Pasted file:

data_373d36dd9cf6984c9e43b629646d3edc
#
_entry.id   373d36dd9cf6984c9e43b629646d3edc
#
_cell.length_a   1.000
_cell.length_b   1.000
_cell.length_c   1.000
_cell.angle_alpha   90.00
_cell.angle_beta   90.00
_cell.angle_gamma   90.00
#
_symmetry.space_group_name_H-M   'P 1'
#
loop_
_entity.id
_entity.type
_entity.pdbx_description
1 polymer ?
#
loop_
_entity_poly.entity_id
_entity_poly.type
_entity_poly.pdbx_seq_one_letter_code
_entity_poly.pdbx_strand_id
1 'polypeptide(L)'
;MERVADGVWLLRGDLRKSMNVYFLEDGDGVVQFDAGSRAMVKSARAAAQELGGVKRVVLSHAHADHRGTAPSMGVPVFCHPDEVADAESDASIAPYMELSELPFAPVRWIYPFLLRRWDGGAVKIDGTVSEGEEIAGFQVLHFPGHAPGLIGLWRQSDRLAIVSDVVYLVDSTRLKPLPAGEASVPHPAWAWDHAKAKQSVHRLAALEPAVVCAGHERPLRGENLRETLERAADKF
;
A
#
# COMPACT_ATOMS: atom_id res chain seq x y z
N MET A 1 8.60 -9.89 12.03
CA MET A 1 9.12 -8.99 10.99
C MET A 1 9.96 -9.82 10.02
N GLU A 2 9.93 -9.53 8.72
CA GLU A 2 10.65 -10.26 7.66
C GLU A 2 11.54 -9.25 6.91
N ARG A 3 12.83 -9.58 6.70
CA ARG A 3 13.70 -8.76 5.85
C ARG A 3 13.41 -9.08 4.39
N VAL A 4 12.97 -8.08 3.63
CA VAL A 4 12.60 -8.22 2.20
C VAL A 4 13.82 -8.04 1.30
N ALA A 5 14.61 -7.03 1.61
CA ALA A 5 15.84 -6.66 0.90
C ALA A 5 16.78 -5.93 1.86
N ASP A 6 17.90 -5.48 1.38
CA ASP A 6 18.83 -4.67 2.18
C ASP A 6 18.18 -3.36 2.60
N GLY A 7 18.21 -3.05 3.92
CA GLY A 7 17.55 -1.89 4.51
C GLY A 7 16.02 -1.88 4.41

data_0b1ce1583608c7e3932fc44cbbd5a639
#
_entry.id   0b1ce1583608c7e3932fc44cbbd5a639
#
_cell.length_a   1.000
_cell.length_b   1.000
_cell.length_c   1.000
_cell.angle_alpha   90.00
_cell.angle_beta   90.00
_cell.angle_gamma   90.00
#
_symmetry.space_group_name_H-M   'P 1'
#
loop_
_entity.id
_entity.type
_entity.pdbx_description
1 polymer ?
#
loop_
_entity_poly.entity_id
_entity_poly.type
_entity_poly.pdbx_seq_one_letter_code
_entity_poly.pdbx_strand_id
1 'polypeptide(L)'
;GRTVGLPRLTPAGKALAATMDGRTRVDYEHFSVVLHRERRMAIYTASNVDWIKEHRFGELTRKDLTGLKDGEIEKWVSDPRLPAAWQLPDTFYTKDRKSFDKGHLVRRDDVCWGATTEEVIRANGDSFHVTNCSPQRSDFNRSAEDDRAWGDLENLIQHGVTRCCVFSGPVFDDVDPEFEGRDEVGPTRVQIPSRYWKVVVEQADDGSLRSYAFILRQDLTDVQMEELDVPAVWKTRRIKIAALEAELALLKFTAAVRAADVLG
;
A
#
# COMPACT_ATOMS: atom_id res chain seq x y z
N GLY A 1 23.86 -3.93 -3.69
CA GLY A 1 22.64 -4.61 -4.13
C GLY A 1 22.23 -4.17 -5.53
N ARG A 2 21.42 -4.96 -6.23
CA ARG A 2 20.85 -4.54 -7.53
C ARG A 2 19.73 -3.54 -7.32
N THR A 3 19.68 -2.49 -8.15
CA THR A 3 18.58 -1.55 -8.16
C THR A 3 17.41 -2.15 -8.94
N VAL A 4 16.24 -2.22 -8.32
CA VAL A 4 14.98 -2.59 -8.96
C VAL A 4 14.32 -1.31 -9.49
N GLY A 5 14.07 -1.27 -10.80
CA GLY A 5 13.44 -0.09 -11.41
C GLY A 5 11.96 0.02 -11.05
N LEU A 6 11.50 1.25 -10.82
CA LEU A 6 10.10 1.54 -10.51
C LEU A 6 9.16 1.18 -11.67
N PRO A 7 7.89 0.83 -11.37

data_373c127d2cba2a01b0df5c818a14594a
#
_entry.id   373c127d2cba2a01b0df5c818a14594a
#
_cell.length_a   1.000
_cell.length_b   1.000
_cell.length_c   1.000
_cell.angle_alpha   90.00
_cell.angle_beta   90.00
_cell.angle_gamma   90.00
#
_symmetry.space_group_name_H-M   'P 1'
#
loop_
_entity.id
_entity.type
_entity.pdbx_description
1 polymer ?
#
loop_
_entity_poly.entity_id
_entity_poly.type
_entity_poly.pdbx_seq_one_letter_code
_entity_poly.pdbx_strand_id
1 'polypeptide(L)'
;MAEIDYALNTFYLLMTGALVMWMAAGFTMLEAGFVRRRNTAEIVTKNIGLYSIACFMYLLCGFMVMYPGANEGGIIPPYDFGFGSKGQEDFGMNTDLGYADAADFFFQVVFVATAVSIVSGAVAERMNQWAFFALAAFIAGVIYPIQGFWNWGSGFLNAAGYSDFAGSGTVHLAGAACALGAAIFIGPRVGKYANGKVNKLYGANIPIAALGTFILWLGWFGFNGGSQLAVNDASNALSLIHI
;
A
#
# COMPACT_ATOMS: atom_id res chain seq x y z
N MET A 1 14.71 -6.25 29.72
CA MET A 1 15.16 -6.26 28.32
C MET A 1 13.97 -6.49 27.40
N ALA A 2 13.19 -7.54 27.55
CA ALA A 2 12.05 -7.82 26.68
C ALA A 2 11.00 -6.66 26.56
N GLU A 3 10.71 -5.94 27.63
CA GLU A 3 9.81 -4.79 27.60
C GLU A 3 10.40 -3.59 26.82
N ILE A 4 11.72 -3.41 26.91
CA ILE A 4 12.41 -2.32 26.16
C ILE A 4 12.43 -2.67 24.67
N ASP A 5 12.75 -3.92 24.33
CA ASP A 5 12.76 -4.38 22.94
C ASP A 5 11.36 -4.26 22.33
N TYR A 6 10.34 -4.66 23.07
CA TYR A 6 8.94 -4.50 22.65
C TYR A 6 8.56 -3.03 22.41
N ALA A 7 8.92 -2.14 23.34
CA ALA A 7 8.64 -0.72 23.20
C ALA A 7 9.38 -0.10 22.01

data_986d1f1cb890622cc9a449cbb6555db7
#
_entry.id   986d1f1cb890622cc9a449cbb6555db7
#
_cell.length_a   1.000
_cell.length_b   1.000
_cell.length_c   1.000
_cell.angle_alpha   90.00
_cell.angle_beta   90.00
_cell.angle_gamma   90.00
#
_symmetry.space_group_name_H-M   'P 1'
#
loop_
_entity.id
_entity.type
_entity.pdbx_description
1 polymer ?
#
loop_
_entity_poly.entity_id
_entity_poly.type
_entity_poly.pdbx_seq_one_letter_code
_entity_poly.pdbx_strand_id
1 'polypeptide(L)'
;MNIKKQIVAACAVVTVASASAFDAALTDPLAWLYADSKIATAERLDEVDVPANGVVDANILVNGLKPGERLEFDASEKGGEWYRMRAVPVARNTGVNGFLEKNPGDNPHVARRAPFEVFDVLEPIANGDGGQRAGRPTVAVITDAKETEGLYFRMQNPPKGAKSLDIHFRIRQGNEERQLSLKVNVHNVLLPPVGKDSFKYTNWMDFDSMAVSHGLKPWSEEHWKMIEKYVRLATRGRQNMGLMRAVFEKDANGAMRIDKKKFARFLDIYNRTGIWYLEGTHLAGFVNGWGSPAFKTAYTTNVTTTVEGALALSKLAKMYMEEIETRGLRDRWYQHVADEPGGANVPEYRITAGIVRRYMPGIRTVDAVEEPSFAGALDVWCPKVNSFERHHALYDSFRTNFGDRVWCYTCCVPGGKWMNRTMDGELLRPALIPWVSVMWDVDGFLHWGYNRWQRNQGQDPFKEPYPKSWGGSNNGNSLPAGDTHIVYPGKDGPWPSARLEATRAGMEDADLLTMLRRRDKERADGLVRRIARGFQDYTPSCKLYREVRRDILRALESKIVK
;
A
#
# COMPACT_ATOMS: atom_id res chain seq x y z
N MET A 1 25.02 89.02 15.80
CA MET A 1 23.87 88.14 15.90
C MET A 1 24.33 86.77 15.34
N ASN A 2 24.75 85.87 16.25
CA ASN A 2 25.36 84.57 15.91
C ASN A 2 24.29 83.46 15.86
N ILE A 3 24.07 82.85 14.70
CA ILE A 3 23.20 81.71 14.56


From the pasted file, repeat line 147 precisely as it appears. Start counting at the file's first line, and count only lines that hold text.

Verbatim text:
CA TYR A 6 8.94 -4.50 22.65